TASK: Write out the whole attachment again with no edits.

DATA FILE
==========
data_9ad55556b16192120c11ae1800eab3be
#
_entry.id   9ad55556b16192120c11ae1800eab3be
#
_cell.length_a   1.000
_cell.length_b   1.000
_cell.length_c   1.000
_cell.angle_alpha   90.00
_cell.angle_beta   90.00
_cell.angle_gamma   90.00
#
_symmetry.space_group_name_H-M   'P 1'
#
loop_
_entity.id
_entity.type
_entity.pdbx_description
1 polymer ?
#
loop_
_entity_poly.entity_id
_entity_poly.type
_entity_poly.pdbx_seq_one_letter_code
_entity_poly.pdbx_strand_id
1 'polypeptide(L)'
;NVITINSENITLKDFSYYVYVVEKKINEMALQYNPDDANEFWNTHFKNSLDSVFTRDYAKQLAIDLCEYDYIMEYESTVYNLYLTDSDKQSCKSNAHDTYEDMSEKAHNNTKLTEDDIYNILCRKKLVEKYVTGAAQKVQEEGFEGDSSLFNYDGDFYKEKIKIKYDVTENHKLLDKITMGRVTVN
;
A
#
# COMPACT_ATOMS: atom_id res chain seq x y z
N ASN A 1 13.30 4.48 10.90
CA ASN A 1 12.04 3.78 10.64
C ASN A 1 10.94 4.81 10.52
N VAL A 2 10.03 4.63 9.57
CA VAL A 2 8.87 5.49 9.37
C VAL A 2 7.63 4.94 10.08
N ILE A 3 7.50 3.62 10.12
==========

data_9ad55556b16192120c11ae1800eab3be
#
_entry.id   9ad55556b16192120c11ae1800eab3be
#
_cell.length_a   1.000
_cell.length_b   1.000
_cell.length_c   1.000
_cell.angle_alpha   90.00
_cell.angle_beta   90.00
_cell.angle_gamma   90.00
#
_symmetry.space_group_name_H-M   'P 1'
#
loop_
_entity.id
_entity.type
_entity.pdbx_description
1 polymer ?
#
loop_
_entity_poly.entity_id
_entity_poly.type
_entity_poly.pdbx_seq_one_letter_code
_entity_poly.pdbx_strand_id
1 'polypeptide(L)'
;NVITINSENITLKDFSYYVYVVEKKINEMALQYNPDDANEFWNTHFKNSLDSVFTRDYAKQLAIDLCEYDYIMEYESTVYNLYLTDSDKQSCKSNAHDTYEDMSEKAHNNTKLTEDDIYNILCRKKLVEKYVTGAAQKVQEEGFEGDSSLFNYDGDFYKEKIKIKYDVTENHKLLDKITMGRVTVN
;
A
#
# COMPACT_ATOMS: atom_id res chain seq x y z
N ASN A 1 13.30 4.48 10.90
CA ASN A 1 12.04 3.78 10.64
C ASN A 1 10.94 4.81 10.52
N VAL A 2 10.03 4.63 9.57
CA VAL A 2 8.87 5.49 9.37
C VAL A 2 7.63 4.94 10.08
N ILE A 3 7.50 3.62 10.12